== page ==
The past week was scary. And it wasn’t just Halloween goblins that spooked folks. Outright fear pervaded the markets as Election Day drew nearer (and as its outcome became more uncertain). There wasn’t a good place to hide, either.
The so-called “fear index,” the CBOE S&P Volatility Index (VIX), started ratcheting up in a serious way on October 28 and the hit the 20 percent red zone on Friday amid a protracted stock price swoon. That fear spilled over into other markets as well. The CBOE Gold Volatility Index (GVZ) and the CBOE/CBOT 10-Year Treasury Volatility Index (TYVIX) promptly joined VIX to trade at levels well above their 10-day moving averages.
Volatility spikes are typically short-lived and are often seen as opportunities for swing traders. In this case, that would mean buyers trying to catch reactive bounces in stock prices and short sellers hoping to profit from slippage in the cost of gold.
Volatility indices are derived from option prices, but fear was reflected by other markers. If you compared the 20-day returns earned by the SPDR S&P 500 Trust (NYSE Arca: SPY) versus those garnered by the iShares 20+ Year Treasury Bond (NYSE Arca: TLT), you’d have seen evidence of the fright flight from equities as the weekend approached.
Stock traders often look to non-correlated assets like gold to hedge equity market volatility. Nowadays, that’s made easy for individual investors. Retail-sized all-in-one transactions can be effected by purchasing shares of the REX Gold Hedged S&P 500 ETF (NYSE Arca: GHS), a portfolio that emulates equal-weighted exposures to the S&P 500 and gold futures. During the Holloween harum-scare 'em leading up to the election, GHS shares held up while SPY tumbled.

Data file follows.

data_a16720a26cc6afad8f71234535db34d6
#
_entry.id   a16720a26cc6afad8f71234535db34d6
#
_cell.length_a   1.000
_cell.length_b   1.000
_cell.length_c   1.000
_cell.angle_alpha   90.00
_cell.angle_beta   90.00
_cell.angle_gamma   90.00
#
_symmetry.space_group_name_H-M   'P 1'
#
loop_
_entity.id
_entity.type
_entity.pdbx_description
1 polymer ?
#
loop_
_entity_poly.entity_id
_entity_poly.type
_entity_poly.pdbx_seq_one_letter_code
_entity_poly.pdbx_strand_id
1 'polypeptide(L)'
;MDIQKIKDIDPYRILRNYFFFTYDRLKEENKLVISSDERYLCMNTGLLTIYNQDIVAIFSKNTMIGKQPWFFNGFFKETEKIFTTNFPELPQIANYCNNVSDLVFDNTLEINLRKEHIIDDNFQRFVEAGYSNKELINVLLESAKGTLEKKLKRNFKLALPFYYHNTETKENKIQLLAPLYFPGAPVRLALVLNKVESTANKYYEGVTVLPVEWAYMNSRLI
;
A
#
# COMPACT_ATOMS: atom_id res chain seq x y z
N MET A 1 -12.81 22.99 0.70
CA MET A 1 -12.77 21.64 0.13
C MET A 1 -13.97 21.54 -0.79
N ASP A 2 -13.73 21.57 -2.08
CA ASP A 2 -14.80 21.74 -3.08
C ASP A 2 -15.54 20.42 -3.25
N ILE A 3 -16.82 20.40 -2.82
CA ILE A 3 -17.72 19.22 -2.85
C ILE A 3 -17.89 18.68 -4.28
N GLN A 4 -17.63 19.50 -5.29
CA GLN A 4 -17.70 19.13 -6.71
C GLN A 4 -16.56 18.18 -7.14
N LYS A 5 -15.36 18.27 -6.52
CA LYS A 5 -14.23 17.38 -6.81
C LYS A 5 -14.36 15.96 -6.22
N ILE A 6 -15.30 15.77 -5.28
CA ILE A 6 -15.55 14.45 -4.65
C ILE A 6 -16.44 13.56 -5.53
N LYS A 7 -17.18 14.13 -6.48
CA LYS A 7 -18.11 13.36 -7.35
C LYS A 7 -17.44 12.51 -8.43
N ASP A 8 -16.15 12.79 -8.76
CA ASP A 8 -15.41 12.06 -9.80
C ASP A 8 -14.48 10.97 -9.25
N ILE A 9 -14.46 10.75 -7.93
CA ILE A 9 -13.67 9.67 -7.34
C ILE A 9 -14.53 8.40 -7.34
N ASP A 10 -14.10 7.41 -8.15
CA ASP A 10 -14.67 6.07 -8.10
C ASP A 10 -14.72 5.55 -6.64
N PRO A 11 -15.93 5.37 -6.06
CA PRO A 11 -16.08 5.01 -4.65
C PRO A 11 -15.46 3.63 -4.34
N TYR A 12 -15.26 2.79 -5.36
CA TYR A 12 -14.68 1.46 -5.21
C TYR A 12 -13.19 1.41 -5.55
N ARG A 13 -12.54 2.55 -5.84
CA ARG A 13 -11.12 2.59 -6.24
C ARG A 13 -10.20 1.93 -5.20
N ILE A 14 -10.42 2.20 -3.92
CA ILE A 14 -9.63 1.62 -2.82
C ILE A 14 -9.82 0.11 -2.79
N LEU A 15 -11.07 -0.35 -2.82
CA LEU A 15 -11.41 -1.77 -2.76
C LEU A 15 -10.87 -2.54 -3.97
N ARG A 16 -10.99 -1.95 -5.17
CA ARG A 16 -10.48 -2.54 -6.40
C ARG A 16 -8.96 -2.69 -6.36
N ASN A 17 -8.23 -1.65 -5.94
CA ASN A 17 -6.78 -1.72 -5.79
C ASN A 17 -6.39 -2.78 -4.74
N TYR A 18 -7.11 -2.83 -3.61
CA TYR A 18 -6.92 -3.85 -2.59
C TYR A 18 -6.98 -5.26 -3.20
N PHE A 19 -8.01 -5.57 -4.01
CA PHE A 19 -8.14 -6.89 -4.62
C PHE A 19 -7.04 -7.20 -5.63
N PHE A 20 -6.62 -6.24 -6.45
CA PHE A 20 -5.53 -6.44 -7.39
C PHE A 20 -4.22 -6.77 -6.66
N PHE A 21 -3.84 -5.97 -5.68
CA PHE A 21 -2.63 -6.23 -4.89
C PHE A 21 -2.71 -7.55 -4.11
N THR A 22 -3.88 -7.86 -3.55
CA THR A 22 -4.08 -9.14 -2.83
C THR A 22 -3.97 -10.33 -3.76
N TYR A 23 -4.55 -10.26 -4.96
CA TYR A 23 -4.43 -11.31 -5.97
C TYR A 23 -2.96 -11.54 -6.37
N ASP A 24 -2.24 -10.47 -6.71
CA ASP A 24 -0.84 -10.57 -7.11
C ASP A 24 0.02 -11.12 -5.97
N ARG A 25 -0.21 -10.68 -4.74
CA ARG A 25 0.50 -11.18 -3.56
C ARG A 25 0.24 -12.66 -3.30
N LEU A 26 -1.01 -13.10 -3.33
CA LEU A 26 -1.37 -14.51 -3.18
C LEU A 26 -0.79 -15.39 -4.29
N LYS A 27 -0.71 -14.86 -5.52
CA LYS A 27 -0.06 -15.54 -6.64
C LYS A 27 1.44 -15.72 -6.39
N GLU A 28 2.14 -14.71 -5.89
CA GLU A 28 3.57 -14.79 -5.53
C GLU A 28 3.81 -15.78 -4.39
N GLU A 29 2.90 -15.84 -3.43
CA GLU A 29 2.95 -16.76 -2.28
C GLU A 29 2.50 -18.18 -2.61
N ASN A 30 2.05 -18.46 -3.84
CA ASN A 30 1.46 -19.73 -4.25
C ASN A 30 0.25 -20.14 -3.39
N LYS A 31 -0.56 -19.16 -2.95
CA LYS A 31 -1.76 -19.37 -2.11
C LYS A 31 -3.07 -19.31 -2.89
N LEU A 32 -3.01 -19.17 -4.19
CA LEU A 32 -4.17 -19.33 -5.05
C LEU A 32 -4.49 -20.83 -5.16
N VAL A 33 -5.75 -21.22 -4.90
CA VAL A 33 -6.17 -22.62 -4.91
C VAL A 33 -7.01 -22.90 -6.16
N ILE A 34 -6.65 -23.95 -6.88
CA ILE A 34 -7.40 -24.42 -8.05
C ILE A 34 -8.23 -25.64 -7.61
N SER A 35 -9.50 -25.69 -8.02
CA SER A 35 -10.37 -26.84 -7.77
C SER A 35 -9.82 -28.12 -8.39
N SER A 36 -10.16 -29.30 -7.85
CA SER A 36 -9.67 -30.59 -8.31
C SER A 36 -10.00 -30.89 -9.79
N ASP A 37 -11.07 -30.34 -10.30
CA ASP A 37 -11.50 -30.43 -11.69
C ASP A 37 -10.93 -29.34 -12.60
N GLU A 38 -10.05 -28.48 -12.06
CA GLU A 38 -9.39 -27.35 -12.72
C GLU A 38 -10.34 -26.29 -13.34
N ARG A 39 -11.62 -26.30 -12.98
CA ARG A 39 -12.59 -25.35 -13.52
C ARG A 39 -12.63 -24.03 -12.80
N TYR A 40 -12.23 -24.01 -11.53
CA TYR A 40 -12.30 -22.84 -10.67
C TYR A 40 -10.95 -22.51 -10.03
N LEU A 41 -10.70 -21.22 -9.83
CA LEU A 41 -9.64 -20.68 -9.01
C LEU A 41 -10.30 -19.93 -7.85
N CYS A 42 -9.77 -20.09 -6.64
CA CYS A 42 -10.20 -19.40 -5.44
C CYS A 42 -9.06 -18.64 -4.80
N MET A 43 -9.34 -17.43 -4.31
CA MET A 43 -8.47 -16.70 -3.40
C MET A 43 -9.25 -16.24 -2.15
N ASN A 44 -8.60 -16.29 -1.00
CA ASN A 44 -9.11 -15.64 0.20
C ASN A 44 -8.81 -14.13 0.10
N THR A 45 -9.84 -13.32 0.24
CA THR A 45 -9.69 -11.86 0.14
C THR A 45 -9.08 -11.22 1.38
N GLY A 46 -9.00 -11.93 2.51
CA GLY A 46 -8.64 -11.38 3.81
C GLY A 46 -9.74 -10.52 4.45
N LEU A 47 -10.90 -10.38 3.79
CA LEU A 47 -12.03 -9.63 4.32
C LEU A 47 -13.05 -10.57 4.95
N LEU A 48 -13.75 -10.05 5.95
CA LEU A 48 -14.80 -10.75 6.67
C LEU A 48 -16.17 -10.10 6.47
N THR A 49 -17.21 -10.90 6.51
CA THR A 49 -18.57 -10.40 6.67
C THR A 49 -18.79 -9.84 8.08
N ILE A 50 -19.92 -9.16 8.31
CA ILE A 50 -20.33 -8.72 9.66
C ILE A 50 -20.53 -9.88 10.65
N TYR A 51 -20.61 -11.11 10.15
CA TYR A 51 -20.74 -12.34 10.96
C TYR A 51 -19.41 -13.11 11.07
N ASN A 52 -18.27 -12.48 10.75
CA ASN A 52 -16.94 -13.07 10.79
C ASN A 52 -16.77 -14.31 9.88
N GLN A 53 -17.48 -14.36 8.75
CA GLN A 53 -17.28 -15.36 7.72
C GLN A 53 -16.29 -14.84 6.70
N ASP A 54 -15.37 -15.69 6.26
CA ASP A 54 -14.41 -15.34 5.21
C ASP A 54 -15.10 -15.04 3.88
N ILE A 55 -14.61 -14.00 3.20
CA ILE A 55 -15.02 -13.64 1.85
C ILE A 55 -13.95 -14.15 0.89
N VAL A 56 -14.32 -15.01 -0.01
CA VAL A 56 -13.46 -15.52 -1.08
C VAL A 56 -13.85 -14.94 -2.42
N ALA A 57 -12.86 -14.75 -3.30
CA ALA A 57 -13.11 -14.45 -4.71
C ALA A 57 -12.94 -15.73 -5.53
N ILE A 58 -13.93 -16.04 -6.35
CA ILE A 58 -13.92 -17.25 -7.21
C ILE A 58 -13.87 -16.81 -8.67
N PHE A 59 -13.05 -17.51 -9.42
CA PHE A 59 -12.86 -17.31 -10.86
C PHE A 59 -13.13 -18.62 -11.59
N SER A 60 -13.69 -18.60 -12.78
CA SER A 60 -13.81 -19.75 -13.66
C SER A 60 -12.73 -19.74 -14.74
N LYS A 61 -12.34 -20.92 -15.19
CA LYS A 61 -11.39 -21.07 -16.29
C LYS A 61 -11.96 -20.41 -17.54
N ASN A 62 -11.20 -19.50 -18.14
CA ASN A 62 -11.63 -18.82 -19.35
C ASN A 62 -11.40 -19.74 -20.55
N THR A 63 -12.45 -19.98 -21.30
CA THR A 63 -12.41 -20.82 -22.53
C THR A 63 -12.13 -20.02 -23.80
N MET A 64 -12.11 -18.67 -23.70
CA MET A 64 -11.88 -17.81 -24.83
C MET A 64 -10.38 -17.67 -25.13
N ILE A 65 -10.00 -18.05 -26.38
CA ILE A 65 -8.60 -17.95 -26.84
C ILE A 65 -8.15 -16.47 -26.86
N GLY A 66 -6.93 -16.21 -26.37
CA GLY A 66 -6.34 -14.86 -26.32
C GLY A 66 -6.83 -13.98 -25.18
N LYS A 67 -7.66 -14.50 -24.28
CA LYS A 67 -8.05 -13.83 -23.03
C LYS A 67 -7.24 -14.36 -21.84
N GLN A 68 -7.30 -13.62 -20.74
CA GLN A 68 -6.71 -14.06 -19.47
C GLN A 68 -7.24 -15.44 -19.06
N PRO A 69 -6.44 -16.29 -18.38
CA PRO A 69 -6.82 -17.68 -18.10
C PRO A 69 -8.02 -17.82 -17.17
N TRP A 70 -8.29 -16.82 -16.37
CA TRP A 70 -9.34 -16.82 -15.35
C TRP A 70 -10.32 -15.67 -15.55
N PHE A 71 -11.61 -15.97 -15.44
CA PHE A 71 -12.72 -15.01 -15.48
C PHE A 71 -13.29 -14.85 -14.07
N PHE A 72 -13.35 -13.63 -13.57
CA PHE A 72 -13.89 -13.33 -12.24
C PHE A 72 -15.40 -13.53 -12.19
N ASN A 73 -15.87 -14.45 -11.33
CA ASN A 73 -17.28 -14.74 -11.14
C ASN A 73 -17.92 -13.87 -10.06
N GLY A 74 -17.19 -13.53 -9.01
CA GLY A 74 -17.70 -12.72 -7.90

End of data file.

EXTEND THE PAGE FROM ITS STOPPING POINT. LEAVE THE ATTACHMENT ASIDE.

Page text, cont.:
Then, on Sunday afternoon, swing traders got their wish, perhaps a little earlier than even they anticipated. Investor sentiment shifted dramatically toward relief after U.S. presidential candidate Hillary Clinton was once again cleared from prosecution by FBI director James Comey. Over night, stock futures rallied and gold prices tanked. By the time the dust settled on Monday night, the S&P 500 had rallied 2 percent while COMEX futures slid by a similar amount.
Going forward? With the election behind us, fear will likely stabilize at baseline levels—that is, until the next crisis of confidence emerges. For VIX, the baseline’s been a reading of 16 percent this year. For GVZ, the average has been about 18 percent. Savvy investors will keep an eye peeled for excursions above these levels to gird themselves for reactive turns. Reading the fear gauges is the first step in navigating around—and exploiting—market tumults.
Brad Zigler is WealthManagement.com's Alternative Investments Editor. Previously, he was the head of Marketing, Research and Education for the Pacific Exchange's (now NYSE Arca) option market and the iShares complex of exchange traded funds.